Time to address seafarers’ mental health

Awareness and basic knowledge of mental health first aid.

Psychologist Dr Fauziah Mohd Saad emphasizes the importance of being resilient for seafarers amid the current pandemic that is raging around the world.  

By Zaf Anwar, Malaysia correspondent, Maritime Fairtrade

As Covid-19 continues to cause uncertainty and instability the world over, it is unsurprising that more seafarers are experiencing depression, anxiety and stress.  A 2020 study published in the peer-reviewed journal BMC Psychiatry showed a high prevalence of depression, anxiety and general psychiatric disorders among seafarers during Covid-19.

Perceived most of the time as being a more ‘macho’ profession than others, the fact is that being seafarers require more than just physical strength.  Having to spend a fair amount of time away from home and their loved ones in tough and sometimes unforgiving working conditions, it is also important for seafarers to have a strong sense of resilience and purpose.

Universiti Pendidikan Sultan Idris (UPSI) psychologist and counsellor Dr Fauziah Mohd Saad said it is with resilience that seafarers can be more perceptive to accept the situation at hand, thus will be able to manage their expectations better.

Universiti Pendidikan Sultan Idris psychologist and counsellor Dr Fauziah Mohd Saad.

“Building resilience means being able to adapt to any situation, be it trauma, stress or any other trigger points.  Acceptance of the Covid-19 situation, for example, will make them understand that all these restrictions and rules are for their own safety and for the safety of those around them,” she said in an interview with Maritime Fairtrade.

She said having a support group aboard their ship to ensure their mental health remains in check is one way to build up resilience, adding that it is vital for seafarers to develop a relationship and maintain good communication with colleagues, who they spend almost all their time with.

Having open and frank talks in safe environment

Dr Fauziah said good relationships and communication will enable seafarers to create a safe space for their comrades to talk about any issues or problems that they may face, making them a pillar of strength for one another.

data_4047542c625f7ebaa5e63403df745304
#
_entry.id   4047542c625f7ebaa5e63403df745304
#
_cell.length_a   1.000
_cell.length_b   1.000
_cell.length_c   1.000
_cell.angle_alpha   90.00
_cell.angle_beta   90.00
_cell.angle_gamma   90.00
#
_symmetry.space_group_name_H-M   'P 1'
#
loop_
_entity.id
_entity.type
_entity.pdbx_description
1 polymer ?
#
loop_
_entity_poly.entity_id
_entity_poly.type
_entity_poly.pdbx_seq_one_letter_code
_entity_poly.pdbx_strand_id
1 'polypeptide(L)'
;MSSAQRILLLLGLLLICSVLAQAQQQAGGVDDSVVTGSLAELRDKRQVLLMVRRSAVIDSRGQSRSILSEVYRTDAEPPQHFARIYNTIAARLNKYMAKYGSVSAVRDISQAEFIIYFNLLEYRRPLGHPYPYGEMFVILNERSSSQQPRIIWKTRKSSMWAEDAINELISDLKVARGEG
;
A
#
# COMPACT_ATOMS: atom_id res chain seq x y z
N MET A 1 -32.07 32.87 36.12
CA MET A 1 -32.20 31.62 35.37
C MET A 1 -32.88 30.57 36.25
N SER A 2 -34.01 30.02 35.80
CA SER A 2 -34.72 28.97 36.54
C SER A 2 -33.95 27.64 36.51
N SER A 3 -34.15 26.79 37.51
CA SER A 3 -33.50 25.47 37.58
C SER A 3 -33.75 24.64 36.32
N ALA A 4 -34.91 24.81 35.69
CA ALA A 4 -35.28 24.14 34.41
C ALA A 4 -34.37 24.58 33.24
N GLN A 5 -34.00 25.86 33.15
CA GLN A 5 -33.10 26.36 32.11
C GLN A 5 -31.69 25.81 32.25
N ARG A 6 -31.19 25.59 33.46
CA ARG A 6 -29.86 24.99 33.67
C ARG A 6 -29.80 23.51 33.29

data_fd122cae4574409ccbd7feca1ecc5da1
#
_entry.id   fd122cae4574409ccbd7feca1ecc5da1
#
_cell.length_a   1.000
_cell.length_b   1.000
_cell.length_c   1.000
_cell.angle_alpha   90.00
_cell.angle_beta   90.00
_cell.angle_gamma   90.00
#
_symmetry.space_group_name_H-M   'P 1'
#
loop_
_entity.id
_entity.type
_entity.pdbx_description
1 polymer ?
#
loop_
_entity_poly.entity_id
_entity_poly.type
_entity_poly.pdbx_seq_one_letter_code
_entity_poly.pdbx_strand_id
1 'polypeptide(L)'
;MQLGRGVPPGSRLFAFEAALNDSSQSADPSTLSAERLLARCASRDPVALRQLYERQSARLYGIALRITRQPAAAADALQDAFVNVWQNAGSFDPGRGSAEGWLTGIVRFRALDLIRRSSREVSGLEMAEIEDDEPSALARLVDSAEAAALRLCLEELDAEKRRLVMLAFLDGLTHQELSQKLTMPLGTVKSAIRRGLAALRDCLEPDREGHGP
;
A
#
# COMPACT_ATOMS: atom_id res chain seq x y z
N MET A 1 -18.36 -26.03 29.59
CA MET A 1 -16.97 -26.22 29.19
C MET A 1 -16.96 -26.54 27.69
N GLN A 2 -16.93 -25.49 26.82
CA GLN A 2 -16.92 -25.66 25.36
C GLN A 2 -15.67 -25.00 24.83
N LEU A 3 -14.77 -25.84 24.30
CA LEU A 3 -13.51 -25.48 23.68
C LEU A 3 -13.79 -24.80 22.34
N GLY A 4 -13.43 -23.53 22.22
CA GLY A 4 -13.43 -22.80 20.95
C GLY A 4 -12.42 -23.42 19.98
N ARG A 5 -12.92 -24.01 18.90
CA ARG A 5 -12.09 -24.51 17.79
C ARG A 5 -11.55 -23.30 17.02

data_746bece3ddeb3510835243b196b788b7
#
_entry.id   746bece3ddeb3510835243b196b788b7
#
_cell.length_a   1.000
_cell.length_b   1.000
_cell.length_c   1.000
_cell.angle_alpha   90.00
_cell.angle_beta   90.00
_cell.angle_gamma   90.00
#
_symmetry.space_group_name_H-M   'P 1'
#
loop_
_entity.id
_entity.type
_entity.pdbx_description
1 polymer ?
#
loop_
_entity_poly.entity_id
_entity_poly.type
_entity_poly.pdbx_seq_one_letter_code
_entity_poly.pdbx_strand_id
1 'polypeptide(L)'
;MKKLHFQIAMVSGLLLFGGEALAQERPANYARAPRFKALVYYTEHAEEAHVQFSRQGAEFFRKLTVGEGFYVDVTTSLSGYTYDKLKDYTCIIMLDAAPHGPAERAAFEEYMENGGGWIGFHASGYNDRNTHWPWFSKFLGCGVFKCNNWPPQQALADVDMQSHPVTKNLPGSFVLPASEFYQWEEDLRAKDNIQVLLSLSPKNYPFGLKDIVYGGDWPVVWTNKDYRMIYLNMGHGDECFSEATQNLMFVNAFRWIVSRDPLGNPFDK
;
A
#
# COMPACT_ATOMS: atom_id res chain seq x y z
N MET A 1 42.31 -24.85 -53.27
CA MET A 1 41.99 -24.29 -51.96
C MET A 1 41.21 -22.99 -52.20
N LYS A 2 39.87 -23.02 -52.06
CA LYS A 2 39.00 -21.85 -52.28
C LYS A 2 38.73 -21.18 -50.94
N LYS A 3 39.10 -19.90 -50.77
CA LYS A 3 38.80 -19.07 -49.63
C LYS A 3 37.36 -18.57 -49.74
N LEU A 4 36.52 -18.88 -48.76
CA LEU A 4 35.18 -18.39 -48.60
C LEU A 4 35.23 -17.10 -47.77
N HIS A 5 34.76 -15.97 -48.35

“On a vessel, seafarers are their own small community. Maintaining good communication is important, especially when they are out at sea and not able to communicate with their family or loved ones at home.”

As colleagues, it is also important for seafarers to have high empathy and a good understanding of mental health problems, she said, and added that having empathy meant that a seafarer must accept and acknowledge when a fellow seafarer is expressing thoughts and emotions.

“We need to listen to the other person and try to put ourselves in their shoes to understand their situation better.  When seafarers have high empathy and have an open mind about the issues their colleagues may face, they will be able to be more supportive of their colleagues and seek the best solution to treat them.” 

Knowing when to sound the alarm

Awareness and basic knowledge of mental health first aid are important for seafarers for them to be able to help themselves and one another, she said, adding that this can empower them to detect unusual behaviors or drastic changes among colleagues – signs that will point to one experiencing mental health problems.

Dr Fauziah said while everyone has their own mechanisms to cope with everyday stress and anxiety, but someone experiencing acute stress, anxiety and depression may need immediate intervention.  She said the danger is when a person dips into a stage of neurosis which can further worsen into a state of psychosis where they may start being out of touch with reality and see, hear or believe things that are not real.

“When someone acts differently or is showing drastic change for two weeks straight, for example, having no appetite, being unkempt, or wanting to be alone more than usual, then this should sound alarm bells.

“A colleague, or supervisor, may request for online counselling sessions to be held to help resolve whatever issue the seafarer may face, before they dive into neurosis or psychosis.  This is why companies should offer basic mental health training to their staff, so they can act quickly, determine trigger points and conduct a necessary intervention.” 

Do not stigmatize mental illness

Dr Fauziah pointed out that mental health awareness is relatively low in Malaysia, with many still stigmatizing this illness.  She said mental health issues are just like any other illnesses such as fever or migraines.

“Sometimes, it can even happen to us because of chemical imbalance. So, just as how we will see a doctor for a fever, we should do the same when we suspect that we have a mental illness.

“Our society needs to understand that a counsellor or psychologist has an ethical duty to keep confidential any and all information from the patient.”

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Zaf Anwar

Zaf Anwar

Zaf Anwar is a Malaysia-based writer who loves to break down complex issues into bite-size information that is easy to digest. Having worked with both mainstream and alternative media in Malaysia, Zaf places her hope for a freer and more independent journalism in the region.

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